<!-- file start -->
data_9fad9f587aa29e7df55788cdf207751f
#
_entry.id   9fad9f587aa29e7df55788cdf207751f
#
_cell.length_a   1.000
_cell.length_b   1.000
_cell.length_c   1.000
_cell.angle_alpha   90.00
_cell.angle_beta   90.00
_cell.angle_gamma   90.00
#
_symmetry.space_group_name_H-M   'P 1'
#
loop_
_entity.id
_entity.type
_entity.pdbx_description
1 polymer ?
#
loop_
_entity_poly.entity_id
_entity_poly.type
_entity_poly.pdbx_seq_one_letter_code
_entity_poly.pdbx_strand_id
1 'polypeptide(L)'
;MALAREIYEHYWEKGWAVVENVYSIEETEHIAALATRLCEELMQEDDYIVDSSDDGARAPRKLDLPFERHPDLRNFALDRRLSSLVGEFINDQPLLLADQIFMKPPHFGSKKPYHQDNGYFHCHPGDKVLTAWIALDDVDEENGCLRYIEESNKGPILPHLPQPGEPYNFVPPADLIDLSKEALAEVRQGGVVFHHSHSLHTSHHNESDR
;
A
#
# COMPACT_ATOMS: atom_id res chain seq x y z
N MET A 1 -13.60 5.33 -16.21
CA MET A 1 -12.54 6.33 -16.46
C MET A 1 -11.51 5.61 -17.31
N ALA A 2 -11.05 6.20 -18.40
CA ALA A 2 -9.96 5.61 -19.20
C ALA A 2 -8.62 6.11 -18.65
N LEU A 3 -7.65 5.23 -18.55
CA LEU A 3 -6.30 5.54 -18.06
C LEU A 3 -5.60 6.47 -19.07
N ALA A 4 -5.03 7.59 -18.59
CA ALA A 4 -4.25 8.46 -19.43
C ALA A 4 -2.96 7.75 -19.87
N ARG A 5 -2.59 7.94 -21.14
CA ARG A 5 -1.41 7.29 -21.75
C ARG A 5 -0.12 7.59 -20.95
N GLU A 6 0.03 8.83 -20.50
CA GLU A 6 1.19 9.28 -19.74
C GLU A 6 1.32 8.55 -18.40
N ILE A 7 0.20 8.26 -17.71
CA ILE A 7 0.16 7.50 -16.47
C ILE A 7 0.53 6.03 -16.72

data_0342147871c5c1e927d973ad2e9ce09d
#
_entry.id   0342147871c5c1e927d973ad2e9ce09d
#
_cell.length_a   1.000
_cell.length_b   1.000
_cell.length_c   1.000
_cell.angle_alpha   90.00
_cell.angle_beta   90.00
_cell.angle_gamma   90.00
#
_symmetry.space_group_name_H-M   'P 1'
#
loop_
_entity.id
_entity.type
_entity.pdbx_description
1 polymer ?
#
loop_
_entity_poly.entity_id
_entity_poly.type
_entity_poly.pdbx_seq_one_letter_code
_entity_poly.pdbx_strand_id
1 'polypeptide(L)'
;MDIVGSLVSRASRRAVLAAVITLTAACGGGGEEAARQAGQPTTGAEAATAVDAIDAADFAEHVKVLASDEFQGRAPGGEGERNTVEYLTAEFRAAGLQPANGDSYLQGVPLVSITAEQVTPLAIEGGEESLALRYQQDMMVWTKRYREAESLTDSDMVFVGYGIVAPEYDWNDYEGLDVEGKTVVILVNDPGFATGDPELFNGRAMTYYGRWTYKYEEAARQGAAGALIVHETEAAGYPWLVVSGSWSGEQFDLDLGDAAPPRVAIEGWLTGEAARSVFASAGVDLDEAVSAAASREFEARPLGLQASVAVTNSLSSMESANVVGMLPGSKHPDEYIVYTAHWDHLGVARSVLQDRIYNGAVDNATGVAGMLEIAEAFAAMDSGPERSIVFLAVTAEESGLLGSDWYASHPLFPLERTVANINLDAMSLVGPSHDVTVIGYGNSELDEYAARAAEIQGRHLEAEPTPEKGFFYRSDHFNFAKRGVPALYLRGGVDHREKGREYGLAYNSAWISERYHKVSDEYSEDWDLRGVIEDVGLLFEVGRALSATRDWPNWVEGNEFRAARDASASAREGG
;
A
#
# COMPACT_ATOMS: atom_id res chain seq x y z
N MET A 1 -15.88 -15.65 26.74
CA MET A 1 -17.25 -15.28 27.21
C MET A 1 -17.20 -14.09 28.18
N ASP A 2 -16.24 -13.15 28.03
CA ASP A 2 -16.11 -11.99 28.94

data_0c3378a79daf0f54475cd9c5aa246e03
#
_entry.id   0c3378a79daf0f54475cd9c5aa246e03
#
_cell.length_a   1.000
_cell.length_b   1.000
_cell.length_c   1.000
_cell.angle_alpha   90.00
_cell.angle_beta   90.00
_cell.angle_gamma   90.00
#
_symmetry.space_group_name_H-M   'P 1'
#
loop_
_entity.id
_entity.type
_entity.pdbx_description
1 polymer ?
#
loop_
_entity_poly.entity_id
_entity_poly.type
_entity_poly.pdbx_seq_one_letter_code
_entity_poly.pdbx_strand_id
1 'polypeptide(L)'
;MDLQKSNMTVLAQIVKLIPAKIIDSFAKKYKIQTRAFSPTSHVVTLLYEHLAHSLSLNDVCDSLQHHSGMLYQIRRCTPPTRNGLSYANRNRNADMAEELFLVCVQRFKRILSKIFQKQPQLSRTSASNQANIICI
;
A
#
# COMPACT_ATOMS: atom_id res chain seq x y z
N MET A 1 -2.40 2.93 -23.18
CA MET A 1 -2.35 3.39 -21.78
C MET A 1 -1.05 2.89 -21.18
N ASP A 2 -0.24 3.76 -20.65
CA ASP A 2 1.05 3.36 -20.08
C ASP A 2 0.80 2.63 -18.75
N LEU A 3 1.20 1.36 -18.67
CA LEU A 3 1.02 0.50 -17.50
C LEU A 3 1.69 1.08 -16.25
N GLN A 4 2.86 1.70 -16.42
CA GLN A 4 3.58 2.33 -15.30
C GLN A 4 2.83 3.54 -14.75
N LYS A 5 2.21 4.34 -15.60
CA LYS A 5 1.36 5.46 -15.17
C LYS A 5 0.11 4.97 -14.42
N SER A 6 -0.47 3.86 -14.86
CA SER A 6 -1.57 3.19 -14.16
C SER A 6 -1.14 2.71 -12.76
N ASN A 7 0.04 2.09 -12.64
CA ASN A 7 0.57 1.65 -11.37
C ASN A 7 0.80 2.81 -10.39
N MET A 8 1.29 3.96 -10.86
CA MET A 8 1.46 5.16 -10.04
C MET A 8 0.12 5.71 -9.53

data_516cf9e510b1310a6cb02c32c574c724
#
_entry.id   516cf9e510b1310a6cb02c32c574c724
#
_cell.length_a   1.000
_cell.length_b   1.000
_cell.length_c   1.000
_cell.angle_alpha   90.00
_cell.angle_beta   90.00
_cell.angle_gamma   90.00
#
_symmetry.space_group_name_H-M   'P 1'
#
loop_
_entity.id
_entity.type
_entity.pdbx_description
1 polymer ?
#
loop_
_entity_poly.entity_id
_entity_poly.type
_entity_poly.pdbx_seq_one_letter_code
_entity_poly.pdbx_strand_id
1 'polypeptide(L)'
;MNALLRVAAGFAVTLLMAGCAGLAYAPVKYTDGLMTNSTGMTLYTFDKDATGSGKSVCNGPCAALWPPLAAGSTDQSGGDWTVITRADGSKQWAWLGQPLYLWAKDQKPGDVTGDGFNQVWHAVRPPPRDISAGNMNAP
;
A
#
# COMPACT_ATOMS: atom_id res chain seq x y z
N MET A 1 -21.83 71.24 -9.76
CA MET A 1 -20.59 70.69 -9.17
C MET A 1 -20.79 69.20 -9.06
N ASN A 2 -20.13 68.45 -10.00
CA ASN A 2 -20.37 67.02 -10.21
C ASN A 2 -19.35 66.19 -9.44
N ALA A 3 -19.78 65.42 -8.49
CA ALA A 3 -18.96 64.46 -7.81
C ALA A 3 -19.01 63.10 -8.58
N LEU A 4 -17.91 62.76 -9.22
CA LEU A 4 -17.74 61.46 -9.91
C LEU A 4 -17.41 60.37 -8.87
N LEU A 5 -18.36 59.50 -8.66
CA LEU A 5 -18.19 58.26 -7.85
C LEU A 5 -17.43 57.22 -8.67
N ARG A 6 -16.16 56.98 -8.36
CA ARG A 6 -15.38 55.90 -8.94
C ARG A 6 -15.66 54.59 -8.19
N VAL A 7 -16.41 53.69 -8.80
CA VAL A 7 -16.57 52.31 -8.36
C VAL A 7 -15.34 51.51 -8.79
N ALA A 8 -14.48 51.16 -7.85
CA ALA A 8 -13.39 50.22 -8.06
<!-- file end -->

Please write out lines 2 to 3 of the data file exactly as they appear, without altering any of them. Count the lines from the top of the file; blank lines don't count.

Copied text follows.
#
_entry.id   9fad9f587aa29e7df55788cdf207751f